Wind Power Electricity
There are different sources of electricity. Most of our electricity today comes from power plants in which power generators are fueled by things like coal and petroleum. Alternatives like solar power and wind power are available as well and increasing in popularity due to the fact they are known as clean and renewable sources. The different sources of energy fit the different needs of the consumers.
Each energy source has its own advantages and disadvantages that may determine its availability and feasibility in any given application.
Electric power from wind is an example of clean energy. When generating electricity from wind, there are no harmful chemicals or gases emitted during the process. As a matter of fact, most environmentalists push for the implementation of more wind turbines to power communities and provide them with their basic need for electricity. Just imagine a world with clean sources of energy: it would be wind-powered, smokeless, odorless, and environmentally friendly.
To understand the basic operation of converting wind to electricity, one needs to understand the generator itself. A generator is an electrical machine that converts kinetic energy to electrical energy. There are a lot of articles on the internet that discuss in detail how they operate. As an electric generator, it needs a “prime mover” in order to operate and produce electricity. The prime mover is actually any mechanical force that rotates a certain part of the generator. There was a period in history when people manually rotated the generator for power production. This of course was very impractical. We need other sources of mechanical force to act as the prime mover of the generator. In the mid 1900’s, engineers began to design generators with wind as their prime movers. Later in 1970’s, the first practical wind powered generator was in operation, and so began the era of wind-powered electricity.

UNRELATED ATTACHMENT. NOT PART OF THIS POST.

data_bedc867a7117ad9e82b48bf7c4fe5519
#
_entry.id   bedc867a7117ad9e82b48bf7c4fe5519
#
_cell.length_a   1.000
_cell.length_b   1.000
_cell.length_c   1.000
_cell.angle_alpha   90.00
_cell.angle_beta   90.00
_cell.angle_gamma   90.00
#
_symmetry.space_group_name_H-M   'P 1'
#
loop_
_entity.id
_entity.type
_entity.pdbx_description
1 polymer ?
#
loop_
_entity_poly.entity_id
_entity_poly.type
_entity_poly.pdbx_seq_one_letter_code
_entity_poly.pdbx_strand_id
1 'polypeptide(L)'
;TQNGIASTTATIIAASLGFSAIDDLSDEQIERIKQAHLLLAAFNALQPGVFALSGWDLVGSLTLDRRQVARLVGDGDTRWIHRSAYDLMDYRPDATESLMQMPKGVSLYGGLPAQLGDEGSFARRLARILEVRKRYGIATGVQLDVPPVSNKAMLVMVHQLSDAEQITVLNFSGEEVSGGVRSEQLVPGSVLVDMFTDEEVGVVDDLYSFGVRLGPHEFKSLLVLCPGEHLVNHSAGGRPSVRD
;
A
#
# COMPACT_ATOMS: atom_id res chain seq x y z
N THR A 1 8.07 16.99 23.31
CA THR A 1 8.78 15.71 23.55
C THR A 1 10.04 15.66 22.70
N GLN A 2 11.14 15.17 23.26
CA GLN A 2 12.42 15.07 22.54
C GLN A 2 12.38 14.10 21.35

Wind power generation is most ideally located where there is a strong wind almost all the day, every day. The most common locations are beaches and coastal areas where there is a sea breeze during the daytime and land breeze during the night time. With enough wind power, electricity generation can go as high as several kilowatts to megawatts, enough to provide power to a small to medium sized community. Islands with wind generators located on the mainland can provide their own power. Submarine power cables are very impractical and dangerous at the same time. So by using wind energy, the island can still have electricity. Archipelagoes will benefit this kind of electric power generation.
There are many advantages that wind energy offers. It answers both the problems of decreasing sources of fossil fuels and the need for a clean energy sources. For years, it remained a minority in providing electric power to communities, but as technology and the demand for clean, renewable energy sources increase, we will likely find it used more and more.
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